KIRKUK, Iraq—A suicide bomber drove an explosives-filled car into a police station during the morning shift change in Iraq's northern city of Kirkuk on Monday, killing at least 10 people and wounding more than 45.
Hours later, the U.S. military delivered protective barriers that the police chief had requested weeks ago.
"If the Americans had brought these barriers before, this attack never would have happened," said Sgt. Amer Othman, as he and other angry officers took a cigarette break after gathering evidence in the rubble of the Rahimawa police station.
The bombing was the latest in a string of attacks that have killed more than 300 Iraqi security personnel. The blast occurred as Defense Secretary Donald H. Rumsfeld arrived in Baghdad to assess the progress of Iraqi security forces ahead of the June 30 handover of authority.
Later in the day, at its headquarters, the United Nations released its long-awaited fact-finding report on the potential for immediate elections as the United States transfers sovereignty to a provisional Iraqi government by June 30.
The report concluded that elections wouldn't be possible until the year's end at the earliest—at least eight months after an election law is adopted and other preconditions are met, including an improvement in security.
The report criticized the U.S. plan to form a temporary government through a complex system of caucuses, a plan that U.S. officials are now downplaying. While the report acknowledged that "the challenges ... are enormous," it didn't offer practical advice on forming a transitional authority before the handover.
The report also contained a sobering, concise summary of the political conflict and social tensions that are preventing Iraqis from agreeing on a path forward. "Unless all actors—Iraqis and non-Iraqis—urgently address the most pressing issues, including the security situation, the underlying tensions could fuel the existing potential for civil strife and violence," the report warned.
In Kirkuk, the freshly delivered protective barriers were still in plastic packaging and stacked a few feet from the remains of the bomber and his victims, adding to the outrage of Iraqi officers who cleaned puddles of blood and residents who picked glass out of relatives' faces.
"Only when there is a tragedy like this do they feel regret," said Sgt. Jafar Hussein, speaking of the U.S. military.
Two U.S. military officials didn't return messages seeking comment on the police requests for barriers and other equipment. An American rapid-response team arrived shortly after the bombing but was gone five hours later.
Kirkuk Police Chief Turhan Yusuf said a white Oldsmobile drove up to the station as dozens of officers changed shifts at 8:30 a.m. He couldn't confirm witness reports that a second man was in the car, which was loaded with nails and more than 100 pounds of explosives. Officers shot at the car, he said, but were unable to stop it before detonation.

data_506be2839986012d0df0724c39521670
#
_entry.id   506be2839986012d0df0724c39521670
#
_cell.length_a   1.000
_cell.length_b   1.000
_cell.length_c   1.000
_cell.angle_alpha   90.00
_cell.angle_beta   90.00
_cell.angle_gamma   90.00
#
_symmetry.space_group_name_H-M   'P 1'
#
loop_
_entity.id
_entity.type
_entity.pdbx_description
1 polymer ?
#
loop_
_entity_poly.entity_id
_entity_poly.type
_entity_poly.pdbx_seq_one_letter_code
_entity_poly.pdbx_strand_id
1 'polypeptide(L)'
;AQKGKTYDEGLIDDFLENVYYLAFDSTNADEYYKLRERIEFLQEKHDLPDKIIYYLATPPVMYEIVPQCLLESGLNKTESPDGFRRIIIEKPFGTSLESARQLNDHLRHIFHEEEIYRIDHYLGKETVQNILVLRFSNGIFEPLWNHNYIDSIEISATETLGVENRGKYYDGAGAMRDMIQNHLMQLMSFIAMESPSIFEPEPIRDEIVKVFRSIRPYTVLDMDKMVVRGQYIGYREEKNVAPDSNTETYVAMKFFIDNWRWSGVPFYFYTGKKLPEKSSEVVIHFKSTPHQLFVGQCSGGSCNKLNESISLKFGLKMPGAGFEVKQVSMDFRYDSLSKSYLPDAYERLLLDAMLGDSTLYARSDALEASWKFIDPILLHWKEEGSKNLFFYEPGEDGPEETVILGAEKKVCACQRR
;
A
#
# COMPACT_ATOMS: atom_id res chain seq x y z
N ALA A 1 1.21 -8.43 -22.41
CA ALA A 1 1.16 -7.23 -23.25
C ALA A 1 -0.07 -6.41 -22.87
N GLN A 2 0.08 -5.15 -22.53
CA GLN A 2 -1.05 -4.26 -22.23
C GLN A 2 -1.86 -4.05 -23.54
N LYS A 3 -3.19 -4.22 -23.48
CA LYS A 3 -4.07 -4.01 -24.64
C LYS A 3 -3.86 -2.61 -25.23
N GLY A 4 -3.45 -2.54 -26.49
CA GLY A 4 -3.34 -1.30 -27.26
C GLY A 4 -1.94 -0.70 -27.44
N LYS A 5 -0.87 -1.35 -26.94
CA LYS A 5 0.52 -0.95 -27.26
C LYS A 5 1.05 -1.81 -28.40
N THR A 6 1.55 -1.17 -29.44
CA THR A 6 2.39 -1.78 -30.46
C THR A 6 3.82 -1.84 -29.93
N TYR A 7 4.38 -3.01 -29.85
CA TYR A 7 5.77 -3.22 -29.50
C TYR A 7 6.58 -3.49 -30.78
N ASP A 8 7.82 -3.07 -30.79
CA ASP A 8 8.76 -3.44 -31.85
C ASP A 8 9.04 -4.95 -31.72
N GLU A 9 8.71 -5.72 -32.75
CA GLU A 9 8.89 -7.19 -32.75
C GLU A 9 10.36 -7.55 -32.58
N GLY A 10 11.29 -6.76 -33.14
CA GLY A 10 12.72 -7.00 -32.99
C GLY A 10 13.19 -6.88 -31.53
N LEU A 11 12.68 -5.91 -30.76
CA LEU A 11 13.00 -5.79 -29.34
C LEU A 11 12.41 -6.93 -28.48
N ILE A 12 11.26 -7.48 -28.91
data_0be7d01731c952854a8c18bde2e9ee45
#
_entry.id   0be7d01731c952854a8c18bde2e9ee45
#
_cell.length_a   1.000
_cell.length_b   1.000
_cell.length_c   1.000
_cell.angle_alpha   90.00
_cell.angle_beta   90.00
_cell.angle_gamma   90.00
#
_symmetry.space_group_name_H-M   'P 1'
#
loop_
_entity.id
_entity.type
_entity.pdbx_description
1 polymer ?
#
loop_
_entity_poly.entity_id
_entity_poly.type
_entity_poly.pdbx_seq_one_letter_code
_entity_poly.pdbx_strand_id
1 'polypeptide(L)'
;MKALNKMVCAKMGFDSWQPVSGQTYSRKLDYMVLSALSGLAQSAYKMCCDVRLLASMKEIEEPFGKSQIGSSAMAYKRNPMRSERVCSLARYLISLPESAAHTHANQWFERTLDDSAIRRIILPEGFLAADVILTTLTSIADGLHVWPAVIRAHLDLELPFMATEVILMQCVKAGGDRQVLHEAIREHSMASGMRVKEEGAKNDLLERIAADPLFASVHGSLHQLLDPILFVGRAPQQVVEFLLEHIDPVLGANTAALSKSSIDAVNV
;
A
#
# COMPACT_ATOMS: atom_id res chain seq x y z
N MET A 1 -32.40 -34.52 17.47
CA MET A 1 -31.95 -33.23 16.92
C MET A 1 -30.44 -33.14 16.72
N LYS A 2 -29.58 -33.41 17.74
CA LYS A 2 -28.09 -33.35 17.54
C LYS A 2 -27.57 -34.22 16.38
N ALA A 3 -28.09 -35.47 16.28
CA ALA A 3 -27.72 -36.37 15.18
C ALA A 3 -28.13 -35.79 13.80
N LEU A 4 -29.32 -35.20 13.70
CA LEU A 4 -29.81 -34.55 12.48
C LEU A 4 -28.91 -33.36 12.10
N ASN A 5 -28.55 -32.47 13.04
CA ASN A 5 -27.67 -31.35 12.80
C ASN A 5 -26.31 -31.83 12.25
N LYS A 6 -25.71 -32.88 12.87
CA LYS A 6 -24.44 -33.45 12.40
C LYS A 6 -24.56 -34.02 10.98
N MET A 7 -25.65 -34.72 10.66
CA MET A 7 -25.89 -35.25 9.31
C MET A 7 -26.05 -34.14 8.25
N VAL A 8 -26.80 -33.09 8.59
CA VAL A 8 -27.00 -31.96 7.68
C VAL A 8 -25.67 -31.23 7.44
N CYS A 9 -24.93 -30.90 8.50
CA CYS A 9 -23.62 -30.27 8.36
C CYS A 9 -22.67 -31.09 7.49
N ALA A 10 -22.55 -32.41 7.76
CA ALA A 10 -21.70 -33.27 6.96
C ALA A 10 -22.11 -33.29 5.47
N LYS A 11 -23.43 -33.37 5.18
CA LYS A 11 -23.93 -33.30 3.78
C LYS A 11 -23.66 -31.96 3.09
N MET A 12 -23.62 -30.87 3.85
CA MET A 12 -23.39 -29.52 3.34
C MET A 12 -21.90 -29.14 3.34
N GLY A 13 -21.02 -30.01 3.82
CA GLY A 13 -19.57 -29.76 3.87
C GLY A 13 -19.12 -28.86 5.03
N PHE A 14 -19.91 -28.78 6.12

Human remains and metal debris were scattered throughout the station's courtyard, while smells of blood and smoke filled the air in the early afternoon.
"This was the bomber's upper body," said officer Ghalib Khourshi, pointing at charred flesh smeared across a wall near the wreckage of the car. "His legs were found at opposite ends of the station."
Apart from the bomber, all the dead and most of the wounded were officers. A schoolboy and four teenage girls also were injured. A wing of a local hospital was filled with blood-spattered survivors, several still in their blue police uniforms. Sobbing relatives helped the overwhelmed hospital staff care for the wounded.
Several injured officers, gasping and bandaged, said they plan to return to duty over the protests of their families.
"In my heart, I don't want him to go back to work," said Mona Yohana, 27, who was at the bedside of her brother, an officer whose face was rendered unrecognizable by shrapnel. "But I am also proud of him."
The attack in Kirkuk, 180 miles north of Baghdad, was the third since January on heavily Kurdish areas. Twin suicide bombings in the Kurdish city of Irbil on Feb. 1 killed more than 100 and strengthened demands from Kurdish leaders for more autonomy and the preservation of their militia.
The Kurdish Democratic Party and the Patriotic Union of Kurdistan, northern Iraq's two main political factions, are pushing to incorporate Kirkuk into their autonomous region—a prospect that has triggered violent responses from the oil-rich city's Arabs and Turkmen. The parties' representatives on the U.S.-appointed Iraqi Governing Council are now focused on including their demands in an interim constitution due later this week.
Yusuf, the Kirkuk police chief, said he doesn't believe ethnic tension was behind the bombing Monday in the mostly Kurdish neighborhood. Like several other policemen, he said foreign terrorists were the most likely suspects.
In other developments, the U.S. military issued a terse statement announcing that 17 people had been removed from duty pending the outcome of an investigation into the mistreatment of Iraqi prisoners at the Abu Ghraib jail outside Baghdad. Those suspended included a battalion commander and a company commander. Allegations of prisoner abuse were first raised last year by the human rights group Amnesty International. Abu Ghraib was a notorious torture chamber under Saddam Hussein's rule.
To read the report, go to:
(Ken Dilanian of the Philadelphia Inquirer contributed to this story.)
(c) 2004, Knight Ridder/Tribune Information Services.
PHOTOS (from KRT Photo Service, 202-383-6099): USIRAQ
GRAPHIC (from KRT Graphics, 202-383-6064): 20040223 Kirkuk blast